shutting down two facilities and sending back 35 diplomats by president obama seems fairly weak. the dnc said that. senators that jimmy and i know very well. lindsey graham from south carolina also said it was weak. this is extremely confusing. we don't know for sure what occurred here. until we know that, it's going to be difficult for donald trump to make an au.s. isment and come out and has to be inaugurated, too, to come out and tell you what he's going to do because we don't know everything at this point. >> let me ask you this. if president obama knew about this ahead of time, he knew it was going on, that argument that it's weak does hold some water. why didn't he do something earlier? did he wait because he assumed hillary clinton would become president of the united states? >> i think everybody assumed hillary clinton would become president of the united states. sadly, she did not. but, guess what, he did impose sanctions, said the democrats when they led the congress back in 2014, they imposed sanctions,
so did the entire eu community. republicans in congress say they have to do more, the president should do more. really? i find that fascinating because they there-r a co--equal package of government, they could pass sanctions, which they did. back when democrats held both houses of congress. they haven't done that. it's enough to sit around and complain, why didn't president obama do this? congress, if they want to do something more, should just go do it and shut up about it. i'm tired of -- >> lindsey graham and mccain might do that. the fact is, to our allies in the baltics, this is very serious. i want to just have you listen to what some senior brass from the u.s. military said. let me read it to you from general raymond thomas, head of special operations command. he says, quote, they, meaning the baltic states, are scared to death of russia. they're very open about that. they're desperate for our leadership. so, this business, hogan, of donald trump not taking it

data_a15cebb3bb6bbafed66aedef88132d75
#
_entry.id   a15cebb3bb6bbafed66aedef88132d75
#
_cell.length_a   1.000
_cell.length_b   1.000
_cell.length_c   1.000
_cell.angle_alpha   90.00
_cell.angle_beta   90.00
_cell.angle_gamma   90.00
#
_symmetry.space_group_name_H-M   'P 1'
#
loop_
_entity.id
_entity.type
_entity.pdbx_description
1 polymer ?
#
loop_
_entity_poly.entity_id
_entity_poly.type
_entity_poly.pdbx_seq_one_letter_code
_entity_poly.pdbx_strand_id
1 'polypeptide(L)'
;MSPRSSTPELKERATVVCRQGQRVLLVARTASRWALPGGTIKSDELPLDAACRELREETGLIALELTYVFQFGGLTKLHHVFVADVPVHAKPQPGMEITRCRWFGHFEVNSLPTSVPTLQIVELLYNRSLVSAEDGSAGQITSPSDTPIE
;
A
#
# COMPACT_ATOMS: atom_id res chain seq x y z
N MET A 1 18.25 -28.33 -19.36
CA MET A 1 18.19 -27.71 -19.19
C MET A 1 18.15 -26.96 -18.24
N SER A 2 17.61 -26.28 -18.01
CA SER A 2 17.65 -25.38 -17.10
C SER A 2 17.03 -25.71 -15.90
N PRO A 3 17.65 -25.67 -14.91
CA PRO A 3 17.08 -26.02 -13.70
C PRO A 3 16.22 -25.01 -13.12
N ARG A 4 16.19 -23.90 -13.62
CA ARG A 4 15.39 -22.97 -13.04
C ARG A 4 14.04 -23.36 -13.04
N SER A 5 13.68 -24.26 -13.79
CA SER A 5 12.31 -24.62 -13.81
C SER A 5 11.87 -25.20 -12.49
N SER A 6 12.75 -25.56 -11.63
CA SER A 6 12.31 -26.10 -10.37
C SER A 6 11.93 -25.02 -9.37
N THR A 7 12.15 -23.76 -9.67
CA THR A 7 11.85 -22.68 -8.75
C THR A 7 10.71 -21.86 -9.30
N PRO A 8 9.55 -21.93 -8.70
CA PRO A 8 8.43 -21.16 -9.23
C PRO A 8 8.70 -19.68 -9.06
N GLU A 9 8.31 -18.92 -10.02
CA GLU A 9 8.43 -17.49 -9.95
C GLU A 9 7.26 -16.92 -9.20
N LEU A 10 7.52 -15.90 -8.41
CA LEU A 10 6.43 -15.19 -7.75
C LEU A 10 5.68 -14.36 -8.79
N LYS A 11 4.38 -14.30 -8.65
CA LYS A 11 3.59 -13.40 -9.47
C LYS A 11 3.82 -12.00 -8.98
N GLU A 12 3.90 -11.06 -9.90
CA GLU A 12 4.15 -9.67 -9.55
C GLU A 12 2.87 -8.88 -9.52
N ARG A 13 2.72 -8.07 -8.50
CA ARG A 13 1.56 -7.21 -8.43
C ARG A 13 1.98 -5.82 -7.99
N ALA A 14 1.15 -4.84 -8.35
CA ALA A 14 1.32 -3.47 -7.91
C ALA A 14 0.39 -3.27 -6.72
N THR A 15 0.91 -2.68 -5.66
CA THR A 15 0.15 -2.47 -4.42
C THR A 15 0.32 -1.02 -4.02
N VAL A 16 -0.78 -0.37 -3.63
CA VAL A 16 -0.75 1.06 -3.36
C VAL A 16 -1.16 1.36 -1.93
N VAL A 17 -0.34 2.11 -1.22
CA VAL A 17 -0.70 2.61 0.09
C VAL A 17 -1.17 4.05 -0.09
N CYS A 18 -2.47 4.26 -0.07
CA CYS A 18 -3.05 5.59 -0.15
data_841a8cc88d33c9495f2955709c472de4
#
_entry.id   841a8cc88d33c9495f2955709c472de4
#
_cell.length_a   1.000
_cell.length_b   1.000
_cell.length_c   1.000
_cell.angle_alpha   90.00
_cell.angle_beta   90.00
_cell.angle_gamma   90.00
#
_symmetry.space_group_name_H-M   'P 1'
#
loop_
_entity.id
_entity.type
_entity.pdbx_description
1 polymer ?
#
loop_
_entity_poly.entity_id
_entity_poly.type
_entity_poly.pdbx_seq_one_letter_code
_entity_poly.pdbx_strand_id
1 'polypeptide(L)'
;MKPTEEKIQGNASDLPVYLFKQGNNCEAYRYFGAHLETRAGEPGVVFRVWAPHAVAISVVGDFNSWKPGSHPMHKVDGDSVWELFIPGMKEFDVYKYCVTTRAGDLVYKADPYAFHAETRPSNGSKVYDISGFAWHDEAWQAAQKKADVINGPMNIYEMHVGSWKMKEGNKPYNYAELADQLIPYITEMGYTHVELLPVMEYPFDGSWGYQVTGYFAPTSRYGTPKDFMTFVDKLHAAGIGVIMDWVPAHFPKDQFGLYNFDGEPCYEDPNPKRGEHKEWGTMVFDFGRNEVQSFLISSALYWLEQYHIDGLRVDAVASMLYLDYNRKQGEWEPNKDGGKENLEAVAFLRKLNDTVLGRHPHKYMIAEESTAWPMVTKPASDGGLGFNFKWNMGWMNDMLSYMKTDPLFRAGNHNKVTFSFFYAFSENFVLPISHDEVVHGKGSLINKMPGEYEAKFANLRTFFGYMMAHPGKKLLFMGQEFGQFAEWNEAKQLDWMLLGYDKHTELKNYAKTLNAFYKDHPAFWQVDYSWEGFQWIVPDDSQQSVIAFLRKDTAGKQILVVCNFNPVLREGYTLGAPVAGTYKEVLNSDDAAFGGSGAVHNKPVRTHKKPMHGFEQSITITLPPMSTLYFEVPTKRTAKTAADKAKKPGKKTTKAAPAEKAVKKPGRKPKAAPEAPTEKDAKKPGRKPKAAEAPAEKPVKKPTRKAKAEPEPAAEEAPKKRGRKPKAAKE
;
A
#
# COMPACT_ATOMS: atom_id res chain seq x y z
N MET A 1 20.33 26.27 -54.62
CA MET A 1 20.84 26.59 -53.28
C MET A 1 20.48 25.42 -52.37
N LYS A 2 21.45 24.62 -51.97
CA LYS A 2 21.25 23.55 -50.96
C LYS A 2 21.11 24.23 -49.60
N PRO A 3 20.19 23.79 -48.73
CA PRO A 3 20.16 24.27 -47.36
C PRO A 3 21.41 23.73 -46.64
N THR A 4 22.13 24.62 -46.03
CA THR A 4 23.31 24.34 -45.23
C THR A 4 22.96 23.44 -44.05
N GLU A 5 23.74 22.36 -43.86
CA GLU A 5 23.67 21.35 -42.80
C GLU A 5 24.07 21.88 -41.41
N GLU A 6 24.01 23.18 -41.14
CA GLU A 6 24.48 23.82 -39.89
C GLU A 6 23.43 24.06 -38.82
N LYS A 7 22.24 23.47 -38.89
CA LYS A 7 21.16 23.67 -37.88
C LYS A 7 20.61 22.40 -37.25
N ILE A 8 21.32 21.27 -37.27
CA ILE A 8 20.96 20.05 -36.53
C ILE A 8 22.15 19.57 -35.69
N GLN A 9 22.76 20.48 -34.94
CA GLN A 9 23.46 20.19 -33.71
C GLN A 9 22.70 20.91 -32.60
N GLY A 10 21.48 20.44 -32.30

seriously, interesting and political for us, very serious to our nato allies in the baltics. >> right. but i don't think he's not taking it seriously. look, this is a pattern under president obama. we've seen red lines crossed, nothing done about it. jimmy mentioned the hacking in this russian incident. it was a weak response. >> i hear you, but i don't dispute what you're saying, but i think this is donald trump sounding like he's not taking it seriously. saying it could be someone else, talking about 400-pound guys on their beds. to us, it's funny. to our allies in the baltics, the front line, nato front line to russia, they do think that sounds like he's not taking it seriously. >> right. but i don't feel that way at all. i think some was just tongue in cheek. when the president talks, the worllistens d they rct to what he says. so, in this particular instance, donald trump is going to get in there with his advisers. he's going to get in there with the intelligence community, find out exactly what they know. he'll learn pretty quickly. as soon as he opens his mouth, as soon as he sends out a tweet,
that impacts global markets, it impacts the security and concern of our allies, and it also impacts how feared and respected we are across this world. across this globe. and i think in the upcoming days and weeks, before the inauguration, he'll get some information, he'll assess it and he'll make some comments that bolster the protection we'll have for our allies. >> clearly, hogan knows something we don't know, jimmy. i want to ask you about new congress, as we move on to the new congress starting tomorrow. republican majorities in both house. everybo tripping over themselves to tell you how fast they can get rid of affordable care act. what on earth could the democrats do about this? >> nothing, absolutely nothing. it's remarkably simple. the republicans can use exactly the same tool called reconciliation to get rid of it, which the democrats used to bring it in. so, this -- consequences -- elections have consequences.